BAGHDAD — The U.S. military had warned of an imminent attack hours before last week's deadly bombings in Baghdad, but the tip came too late to act on, Iraqi security officials said Sunday as outraged lawmakers pressed for answers about Iraq's ability to protect the capital.
Even news that 13 al-Qaida-linked suspects have been detained in connection with the bombings did little to quell the angry Parliament members, who shouted down security officials as they tried to defend their forces.
The grilling in Parliament was the third session since Tuesday's attacks that put government officials and security brass on the hot seat.
It also suggested that Prime Minister Nouri al-Maliki may need much bolder action to repair the government's image heading toward March elections.
So far, he shook up the Baghdad security command and some officers have been placed in custody for possible negligence after bombings that left at least 127 dead and more than 500 injured.
But many lawmakers — mostly political foes — have refused to let the government off the hook.
For them it was prime-time political theater with lengthy portions broadcast on state television. Some jabbed their fingers toward security chiefs and demanded more details and accountability.
"We need you to tell us the truth about when the Iraqi forces will be fully capable of protecting the country," said Maha al-Douri, a Shiite lawmaker.
The bombings were the third such attack since August against government buildings, raising serious questions about the abilities of Iraqi forces ahead of the withdrawal of U.S. combat troops at the end of August.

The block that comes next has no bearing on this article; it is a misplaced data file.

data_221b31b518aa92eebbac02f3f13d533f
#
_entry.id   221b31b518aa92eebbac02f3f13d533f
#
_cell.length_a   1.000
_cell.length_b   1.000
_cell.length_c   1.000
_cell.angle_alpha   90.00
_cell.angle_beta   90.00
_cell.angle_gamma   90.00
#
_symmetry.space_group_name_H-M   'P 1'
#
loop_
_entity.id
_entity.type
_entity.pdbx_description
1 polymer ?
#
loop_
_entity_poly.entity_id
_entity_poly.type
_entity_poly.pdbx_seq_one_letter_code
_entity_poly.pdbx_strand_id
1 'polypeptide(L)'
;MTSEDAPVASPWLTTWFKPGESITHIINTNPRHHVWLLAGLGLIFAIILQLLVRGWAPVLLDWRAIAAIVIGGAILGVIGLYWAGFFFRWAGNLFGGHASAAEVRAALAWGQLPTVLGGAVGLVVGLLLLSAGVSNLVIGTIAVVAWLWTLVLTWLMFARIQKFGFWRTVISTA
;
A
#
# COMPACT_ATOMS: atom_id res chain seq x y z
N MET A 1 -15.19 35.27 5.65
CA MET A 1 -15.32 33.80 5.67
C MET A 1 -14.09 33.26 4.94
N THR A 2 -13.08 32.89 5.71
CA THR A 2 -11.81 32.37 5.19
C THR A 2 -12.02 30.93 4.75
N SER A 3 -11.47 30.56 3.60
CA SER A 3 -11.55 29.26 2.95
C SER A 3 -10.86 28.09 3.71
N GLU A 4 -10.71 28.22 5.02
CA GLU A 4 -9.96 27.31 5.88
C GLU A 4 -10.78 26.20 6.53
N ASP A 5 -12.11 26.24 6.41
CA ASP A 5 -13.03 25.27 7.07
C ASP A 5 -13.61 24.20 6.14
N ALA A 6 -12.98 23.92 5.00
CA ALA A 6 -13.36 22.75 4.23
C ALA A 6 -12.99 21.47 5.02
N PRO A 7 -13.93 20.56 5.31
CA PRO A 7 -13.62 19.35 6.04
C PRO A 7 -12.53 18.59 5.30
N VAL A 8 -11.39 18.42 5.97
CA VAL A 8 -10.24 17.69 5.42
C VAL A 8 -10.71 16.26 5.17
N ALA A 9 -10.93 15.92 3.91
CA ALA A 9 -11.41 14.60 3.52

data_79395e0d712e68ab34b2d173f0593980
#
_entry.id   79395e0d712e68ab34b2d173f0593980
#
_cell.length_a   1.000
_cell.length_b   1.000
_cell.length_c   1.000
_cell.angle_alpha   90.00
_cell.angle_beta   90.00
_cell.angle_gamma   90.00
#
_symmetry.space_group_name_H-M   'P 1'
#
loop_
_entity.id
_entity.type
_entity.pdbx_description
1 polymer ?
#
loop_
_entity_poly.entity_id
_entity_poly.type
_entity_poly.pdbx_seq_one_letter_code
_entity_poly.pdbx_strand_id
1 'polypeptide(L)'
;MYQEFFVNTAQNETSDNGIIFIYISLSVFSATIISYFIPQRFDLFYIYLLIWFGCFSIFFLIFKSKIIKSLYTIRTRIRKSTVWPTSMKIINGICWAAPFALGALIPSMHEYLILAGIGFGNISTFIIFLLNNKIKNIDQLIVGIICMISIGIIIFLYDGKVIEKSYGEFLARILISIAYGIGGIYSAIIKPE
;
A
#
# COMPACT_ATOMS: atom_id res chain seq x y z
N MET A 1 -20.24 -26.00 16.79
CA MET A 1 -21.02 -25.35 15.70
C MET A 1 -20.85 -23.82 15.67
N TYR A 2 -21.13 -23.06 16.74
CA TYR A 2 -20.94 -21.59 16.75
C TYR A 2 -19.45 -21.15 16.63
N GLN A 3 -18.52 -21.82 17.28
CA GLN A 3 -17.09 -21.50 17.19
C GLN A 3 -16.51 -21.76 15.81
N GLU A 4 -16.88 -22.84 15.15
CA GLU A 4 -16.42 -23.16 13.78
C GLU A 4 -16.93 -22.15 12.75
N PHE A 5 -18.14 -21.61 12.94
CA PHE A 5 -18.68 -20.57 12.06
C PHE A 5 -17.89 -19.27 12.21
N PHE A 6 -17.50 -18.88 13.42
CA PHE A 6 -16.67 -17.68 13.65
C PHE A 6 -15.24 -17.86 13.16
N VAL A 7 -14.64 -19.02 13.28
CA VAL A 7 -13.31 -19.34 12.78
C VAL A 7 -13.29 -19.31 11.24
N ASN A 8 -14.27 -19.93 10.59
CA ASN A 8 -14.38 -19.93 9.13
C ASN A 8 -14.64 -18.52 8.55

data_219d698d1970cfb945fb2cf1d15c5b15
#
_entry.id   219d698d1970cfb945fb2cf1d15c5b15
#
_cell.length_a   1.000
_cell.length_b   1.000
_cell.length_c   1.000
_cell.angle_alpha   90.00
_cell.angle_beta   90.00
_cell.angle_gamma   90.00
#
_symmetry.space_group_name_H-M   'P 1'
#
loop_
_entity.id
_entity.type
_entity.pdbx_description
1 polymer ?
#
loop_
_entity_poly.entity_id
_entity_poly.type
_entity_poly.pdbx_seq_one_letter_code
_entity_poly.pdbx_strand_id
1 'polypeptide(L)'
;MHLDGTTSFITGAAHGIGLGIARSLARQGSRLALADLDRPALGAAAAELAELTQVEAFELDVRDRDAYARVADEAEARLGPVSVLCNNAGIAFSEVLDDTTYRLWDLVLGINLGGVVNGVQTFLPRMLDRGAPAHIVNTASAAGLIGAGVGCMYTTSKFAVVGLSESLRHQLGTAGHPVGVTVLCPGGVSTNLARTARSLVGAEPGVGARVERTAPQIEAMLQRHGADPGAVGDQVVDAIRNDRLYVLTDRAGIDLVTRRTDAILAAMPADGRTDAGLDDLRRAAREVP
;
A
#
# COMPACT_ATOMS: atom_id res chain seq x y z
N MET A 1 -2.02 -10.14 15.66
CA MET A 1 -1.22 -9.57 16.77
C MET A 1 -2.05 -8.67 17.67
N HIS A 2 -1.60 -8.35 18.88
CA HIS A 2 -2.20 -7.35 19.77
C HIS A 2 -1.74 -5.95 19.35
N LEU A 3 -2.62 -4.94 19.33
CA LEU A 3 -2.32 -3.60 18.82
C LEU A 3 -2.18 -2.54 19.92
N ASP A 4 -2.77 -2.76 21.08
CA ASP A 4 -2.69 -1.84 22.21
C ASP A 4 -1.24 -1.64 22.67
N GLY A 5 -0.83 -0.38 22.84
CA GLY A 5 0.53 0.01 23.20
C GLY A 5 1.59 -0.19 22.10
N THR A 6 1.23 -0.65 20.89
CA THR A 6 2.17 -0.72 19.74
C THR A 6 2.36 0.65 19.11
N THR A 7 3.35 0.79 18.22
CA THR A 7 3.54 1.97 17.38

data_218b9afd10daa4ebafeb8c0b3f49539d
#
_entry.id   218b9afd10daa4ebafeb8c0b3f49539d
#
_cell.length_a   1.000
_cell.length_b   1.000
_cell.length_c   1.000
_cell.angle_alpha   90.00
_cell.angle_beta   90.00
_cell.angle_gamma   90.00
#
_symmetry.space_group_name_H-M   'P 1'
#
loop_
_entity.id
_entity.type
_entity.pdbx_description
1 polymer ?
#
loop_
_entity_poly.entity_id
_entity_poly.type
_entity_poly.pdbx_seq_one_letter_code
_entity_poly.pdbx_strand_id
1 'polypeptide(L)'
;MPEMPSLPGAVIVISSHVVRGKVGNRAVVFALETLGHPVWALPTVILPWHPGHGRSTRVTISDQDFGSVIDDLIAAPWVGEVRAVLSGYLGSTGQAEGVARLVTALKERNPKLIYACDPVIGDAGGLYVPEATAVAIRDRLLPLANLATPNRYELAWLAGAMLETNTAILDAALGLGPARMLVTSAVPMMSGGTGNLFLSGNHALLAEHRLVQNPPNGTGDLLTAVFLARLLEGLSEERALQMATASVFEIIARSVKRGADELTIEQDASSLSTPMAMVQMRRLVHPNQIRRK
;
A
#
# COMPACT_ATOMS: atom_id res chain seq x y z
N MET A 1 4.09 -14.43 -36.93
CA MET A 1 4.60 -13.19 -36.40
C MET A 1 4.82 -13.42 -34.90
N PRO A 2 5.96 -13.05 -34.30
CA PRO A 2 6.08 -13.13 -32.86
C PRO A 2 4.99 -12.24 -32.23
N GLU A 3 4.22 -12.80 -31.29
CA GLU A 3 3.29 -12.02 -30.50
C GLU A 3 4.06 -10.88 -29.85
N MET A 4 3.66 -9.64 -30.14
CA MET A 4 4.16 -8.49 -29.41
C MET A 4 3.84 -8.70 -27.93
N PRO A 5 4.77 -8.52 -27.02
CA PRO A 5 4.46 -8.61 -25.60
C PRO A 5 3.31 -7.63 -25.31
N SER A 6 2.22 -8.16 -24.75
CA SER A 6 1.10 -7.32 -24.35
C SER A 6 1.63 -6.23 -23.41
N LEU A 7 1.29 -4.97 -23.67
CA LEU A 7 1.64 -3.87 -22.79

The former head of Baghdad security command, Lt. Gen. Abboud Qanbar, took the brunt of the backlash on Sunday. He was demoted to No. 2 after the blasts.
On the morning of the attacks, he said Baghdad's security command received intelligence from the U.S. military that insurgents would soon carry out three attacks, including one in or near the protected Green Zone, home to the prime minister's office, Parliament and the U.S. Embassy.
He said the tip indicated there would be two car bomb attacks in the morning and one later in the day. Three major explosions shook Baghdad about five hours after the Americans notified the Iraqis. Qanbar said there was not enough time to chase leads or enough detail in the U.S. intelligence to reassign units.
U.S. military officials did not immediately respond to requests for comment.